“When all is said and done…”
An hour and a half north of Nairobi is a school. A simple, unpretentious school, with students who are anxious to learn. And so we went. No fanfare, no expectations, no specific plan in mind other than to set up our clinic and to give freely of our talents and gifts as a medical missions team. A remote environment of poverty and want.
So what does that mean, and why does it matter? Simply put, for once there is some medical care being offered, received and graciously thanked for. The experience is genuine on both sides of the examination table. Questions asked, answers given, physical exams done, diagnosis made, medications prescribed. And prayer. Openly offered and openly received. The whole enchilada, the whole ball of wax, the full program. That can’t be all bad can it? Well, wait for it.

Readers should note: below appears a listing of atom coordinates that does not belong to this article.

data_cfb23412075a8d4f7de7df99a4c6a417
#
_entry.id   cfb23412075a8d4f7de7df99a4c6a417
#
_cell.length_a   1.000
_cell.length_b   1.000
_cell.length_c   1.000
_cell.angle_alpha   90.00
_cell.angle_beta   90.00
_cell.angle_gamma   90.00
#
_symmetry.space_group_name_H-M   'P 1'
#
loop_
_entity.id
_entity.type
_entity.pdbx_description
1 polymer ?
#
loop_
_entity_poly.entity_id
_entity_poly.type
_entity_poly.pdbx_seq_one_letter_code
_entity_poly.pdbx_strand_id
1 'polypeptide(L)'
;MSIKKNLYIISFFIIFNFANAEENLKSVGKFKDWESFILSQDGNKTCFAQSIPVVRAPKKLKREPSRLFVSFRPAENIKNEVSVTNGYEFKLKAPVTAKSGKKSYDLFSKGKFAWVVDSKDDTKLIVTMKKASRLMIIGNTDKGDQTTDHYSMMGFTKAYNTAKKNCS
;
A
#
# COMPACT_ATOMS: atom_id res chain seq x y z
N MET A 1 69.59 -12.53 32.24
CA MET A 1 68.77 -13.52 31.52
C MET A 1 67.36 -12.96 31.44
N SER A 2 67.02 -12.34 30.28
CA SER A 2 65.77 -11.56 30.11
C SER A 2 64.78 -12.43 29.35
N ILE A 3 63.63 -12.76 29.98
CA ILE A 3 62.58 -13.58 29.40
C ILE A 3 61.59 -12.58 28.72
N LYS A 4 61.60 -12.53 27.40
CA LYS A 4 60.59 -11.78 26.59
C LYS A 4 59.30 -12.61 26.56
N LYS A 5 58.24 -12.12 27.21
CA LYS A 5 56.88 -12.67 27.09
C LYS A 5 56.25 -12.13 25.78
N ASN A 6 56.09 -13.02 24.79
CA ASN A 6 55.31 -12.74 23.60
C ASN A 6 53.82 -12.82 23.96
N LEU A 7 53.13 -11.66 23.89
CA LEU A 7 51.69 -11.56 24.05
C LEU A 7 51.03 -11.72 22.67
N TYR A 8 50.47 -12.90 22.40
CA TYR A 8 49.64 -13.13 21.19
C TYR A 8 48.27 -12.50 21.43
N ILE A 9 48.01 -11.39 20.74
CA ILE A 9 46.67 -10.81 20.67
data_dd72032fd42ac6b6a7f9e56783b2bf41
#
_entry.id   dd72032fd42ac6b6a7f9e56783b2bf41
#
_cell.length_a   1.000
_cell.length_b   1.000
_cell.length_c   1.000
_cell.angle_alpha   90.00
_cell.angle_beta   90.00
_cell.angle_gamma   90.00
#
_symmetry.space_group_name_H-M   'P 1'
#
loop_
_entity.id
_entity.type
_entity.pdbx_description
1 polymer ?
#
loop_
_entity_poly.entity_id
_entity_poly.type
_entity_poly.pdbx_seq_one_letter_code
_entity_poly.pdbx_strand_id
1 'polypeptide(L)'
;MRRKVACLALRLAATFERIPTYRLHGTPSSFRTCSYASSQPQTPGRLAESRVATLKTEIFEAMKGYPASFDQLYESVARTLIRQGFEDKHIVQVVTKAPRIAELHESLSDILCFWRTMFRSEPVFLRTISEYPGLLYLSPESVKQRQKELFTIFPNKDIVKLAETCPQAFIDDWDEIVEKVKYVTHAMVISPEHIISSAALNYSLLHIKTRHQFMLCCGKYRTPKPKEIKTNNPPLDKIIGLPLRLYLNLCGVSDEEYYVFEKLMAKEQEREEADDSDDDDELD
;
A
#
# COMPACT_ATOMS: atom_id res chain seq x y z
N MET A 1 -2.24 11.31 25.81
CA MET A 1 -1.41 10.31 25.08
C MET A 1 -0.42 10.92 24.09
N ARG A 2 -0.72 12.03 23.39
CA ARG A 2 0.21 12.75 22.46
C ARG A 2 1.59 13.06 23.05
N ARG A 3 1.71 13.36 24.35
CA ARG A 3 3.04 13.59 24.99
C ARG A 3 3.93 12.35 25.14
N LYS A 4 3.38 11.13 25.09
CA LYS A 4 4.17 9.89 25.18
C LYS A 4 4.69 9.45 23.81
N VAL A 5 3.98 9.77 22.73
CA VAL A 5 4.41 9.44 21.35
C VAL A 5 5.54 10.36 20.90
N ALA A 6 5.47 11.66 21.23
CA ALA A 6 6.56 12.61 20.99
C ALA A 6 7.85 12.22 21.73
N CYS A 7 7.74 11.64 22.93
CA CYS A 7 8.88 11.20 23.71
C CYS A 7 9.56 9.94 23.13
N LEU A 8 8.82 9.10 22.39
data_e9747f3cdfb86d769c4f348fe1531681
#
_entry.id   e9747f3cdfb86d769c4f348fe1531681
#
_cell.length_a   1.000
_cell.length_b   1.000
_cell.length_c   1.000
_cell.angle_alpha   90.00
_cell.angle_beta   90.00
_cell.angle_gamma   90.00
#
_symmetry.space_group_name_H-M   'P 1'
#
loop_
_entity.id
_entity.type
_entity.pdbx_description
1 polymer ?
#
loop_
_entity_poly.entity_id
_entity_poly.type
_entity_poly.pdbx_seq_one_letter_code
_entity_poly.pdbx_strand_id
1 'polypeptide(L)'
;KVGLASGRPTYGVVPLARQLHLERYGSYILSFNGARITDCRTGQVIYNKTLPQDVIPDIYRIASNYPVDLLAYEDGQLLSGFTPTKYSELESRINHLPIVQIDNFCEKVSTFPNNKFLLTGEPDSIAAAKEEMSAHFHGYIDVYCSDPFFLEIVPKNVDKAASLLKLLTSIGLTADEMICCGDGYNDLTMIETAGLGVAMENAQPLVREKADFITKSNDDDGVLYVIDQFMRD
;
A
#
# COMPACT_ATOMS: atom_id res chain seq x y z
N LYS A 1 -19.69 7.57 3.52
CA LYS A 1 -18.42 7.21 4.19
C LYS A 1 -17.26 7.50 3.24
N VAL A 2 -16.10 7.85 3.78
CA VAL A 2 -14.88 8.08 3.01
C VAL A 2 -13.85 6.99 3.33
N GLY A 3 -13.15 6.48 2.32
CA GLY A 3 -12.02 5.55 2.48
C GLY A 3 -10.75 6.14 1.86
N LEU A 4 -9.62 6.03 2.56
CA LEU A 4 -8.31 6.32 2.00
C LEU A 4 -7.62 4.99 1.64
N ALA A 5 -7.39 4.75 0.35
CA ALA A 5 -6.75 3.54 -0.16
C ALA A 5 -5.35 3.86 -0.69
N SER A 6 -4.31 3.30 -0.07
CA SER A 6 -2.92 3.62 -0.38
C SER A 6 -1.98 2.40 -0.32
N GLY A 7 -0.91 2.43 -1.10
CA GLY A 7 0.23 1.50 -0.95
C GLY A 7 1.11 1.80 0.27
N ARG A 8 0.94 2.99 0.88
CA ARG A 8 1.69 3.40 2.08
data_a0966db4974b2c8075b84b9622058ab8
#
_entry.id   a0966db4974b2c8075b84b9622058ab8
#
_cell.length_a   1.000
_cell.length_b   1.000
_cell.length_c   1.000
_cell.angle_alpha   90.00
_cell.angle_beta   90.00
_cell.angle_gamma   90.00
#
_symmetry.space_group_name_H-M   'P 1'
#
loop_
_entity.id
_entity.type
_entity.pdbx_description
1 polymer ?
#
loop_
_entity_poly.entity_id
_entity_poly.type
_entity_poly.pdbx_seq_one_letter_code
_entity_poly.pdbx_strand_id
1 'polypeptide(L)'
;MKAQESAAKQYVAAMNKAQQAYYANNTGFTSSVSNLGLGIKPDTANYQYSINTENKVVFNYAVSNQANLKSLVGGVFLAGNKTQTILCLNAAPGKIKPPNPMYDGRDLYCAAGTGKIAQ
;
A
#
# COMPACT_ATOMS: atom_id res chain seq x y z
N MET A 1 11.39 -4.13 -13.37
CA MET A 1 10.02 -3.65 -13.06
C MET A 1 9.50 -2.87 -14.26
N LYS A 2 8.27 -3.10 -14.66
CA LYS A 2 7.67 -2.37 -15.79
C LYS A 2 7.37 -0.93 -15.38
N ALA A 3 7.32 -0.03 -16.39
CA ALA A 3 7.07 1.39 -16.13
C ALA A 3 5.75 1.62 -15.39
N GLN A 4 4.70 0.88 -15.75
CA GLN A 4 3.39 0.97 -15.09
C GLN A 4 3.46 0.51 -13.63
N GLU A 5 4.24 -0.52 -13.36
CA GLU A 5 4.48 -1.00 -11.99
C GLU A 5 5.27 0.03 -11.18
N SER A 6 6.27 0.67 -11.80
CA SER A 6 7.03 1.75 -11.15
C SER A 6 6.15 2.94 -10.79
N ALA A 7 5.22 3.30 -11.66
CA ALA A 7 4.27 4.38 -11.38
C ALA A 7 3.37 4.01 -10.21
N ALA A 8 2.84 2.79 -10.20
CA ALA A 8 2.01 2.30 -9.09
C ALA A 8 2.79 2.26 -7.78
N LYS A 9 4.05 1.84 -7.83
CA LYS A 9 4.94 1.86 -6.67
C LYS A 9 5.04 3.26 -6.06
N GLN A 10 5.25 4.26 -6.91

Remembering that it is not what we bring but what we leave behind, we look at the results of our efforts at the end of the day. It is not how many patients we saw, how many thanked us, nor how many were touched by our presence. It is more about the hope given for a chance to live another day, a chance to grow another year, and a chance for a child to reach their maximal potential in life. Just like this little girl that you see. Small in stature, and looking for love. The “bad” part is that without sustainable care, this would be a one time event, a one time booster of healthcare, a one time intervention of a disease.
So, here is our commitment. We are working with local doctors, healthcare workers and the ministry of heath so that there will be continued care. We have an electronic record on every patient we see so that we can have follow up care. We will be back next year, and the year after next, and the year after that.
It’s not what we bring but what we leave behind.
In all things give thanks,